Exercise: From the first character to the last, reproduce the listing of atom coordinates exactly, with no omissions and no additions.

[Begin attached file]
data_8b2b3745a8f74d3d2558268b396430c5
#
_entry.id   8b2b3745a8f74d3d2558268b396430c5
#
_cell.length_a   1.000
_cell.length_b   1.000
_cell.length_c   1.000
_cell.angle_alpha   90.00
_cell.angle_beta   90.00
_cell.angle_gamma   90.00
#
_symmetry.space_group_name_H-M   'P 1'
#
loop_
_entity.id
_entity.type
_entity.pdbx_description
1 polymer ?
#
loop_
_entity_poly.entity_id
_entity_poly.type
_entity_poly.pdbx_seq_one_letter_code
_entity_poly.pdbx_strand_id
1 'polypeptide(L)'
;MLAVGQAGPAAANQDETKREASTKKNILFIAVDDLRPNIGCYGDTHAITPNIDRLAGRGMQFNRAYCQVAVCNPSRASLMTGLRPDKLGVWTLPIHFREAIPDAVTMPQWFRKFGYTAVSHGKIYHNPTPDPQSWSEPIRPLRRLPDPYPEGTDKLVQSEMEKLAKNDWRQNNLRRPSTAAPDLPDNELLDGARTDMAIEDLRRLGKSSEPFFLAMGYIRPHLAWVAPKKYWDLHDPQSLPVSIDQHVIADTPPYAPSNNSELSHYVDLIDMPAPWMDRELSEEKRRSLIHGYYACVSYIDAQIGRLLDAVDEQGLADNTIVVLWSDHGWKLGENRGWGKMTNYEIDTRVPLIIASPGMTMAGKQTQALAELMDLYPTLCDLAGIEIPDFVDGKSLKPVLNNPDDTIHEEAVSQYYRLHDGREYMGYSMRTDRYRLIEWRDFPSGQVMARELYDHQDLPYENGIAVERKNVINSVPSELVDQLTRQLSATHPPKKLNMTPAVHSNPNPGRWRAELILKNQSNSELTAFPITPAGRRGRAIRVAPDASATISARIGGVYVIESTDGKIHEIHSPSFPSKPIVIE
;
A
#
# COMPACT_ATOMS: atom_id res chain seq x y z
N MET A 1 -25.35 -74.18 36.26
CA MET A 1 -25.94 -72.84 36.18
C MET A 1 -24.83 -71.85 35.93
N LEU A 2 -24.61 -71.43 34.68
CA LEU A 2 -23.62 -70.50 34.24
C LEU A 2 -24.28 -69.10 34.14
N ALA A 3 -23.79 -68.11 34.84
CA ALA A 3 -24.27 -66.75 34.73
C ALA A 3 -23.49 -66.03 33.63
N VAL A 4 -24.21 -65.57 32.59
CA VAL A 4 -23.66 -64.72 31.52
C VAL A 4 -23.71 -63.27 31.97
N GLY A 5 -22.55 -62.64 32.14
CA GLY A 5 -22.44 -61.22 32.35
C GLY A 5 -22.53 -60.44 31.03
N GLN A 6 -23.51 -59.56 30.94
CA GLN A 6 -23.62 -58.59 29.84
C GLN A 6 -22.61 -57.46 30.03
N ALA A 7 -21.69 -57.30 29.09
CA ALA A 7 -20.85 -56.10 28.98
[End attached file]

data_8b2b3745a8f74d3d2558268b396430c5
#
_entry.id   8b2b3745a8f74d3d2558268b396430c5
#
_cell.length_a   1.000
_cell.length_b   1.000
_cell.length_c   1.000
_cell.angle_alpha   90.00
_cell.angle_beta   90.00
_cell.angle_gamma   90.00
#
_symmetry.space_group_name_H-M   'P 1'
#
loop_
_entity.id
_entity.type
_entity.pdbx_description
1 polymer ?
#
loop_
_entity_poly.entity_id
_entity_poly.type
_entity_poly.pdbx_seq_one_letter_code
_entity_poly.pdbx_strand_id
1 'polypeptide(L)'
;MLAVGQAGPAAANQDETKREASTKKNILFIAVDDLRPNIGCYGDTHAITPNIDRLAGRGMQFNRAYCQVAVCNPSRASLMTGLRPDKLGVWTLPIHFREAIPDAVTMPQWFRKFGYTAVSHGKIYHNPTPDPQSWSEPIRPLRRLPDPYPEGTDKLVQSEMEKLAKNDWRQNNLRRPSTAAPDLPDNELLDGARTDMAIEDLRRLGKSSEPFFLAMGYIRPHLAWVAPKKYWDLHDPQSLPVSIDQHVIADTPPYAPSNNSELSHYVDLIDMPAPWMDRELSEEKRRSLIHGYYACVSYIDAQIGRLLDAVDEQGLADNTIVVLWSDHGWKLGENRGWGKMTNYEIDTRVPLIIASPGMTMAGKQTQALAELMDLYPTLCDLAGIEIPDFVDGKSLKPVLNNPDDTIHEEAVSQYYRLHDGREYMGYSMRTDRYRLIEWRDFPSGQVMARELYDHQDLPYENGIAVERKNVINSVPSELVDQLTRQLSATHPPKKLNMTPAVHSNPNPGRWRAELILKNQSNSELTAFPITPAGRRGRAIRVAPDASATISARIGGVYVIESTDGKIHEIHSPSFPSKPIVIE
;
A
#
# COMPACT_ATOMS: atom_id res chain seq x y z
N MET A 1 -25.35 -74.18 36.26
CA MET A 1 -25.94 -72.84 36.18
C MET A 1 -24.83 -71.85 35.93
N LEU A 2 -24.61 -71.43 34.68
CA LEU A 2 -23.62 -70.50 34.24
C LEU A 2 -24.28 -69.10 34.14
N ALA A 3 -23.79 -68.11 34.84
CA ALA A 3 -24.27 -66.75 34.73
C ALA A 3 -23.49 -66.03 33.63
N VAL A 4 -24.21 -65.57 32.59
CA VAL A 4 -23.66 -64.72 31.52
C VAL A 4 -23.71 -63.27 31.97
N GLY A 5 -22.55 -62.64 32.14
CA GLY A 5 -22.44 -61.22 32.35
C GLY A 5 -22.53 -60.44 31.03
N GLN A 6 -23.51 -59.56 30.94
CA GLN A 6 -23.62 -58.59 29.84
C GLN A 6 -22.61 -57.46 30.03
N ALA A 7 -21.69 -57.30 29.09
CA ALA A 7 -20.85 -56.10 28.98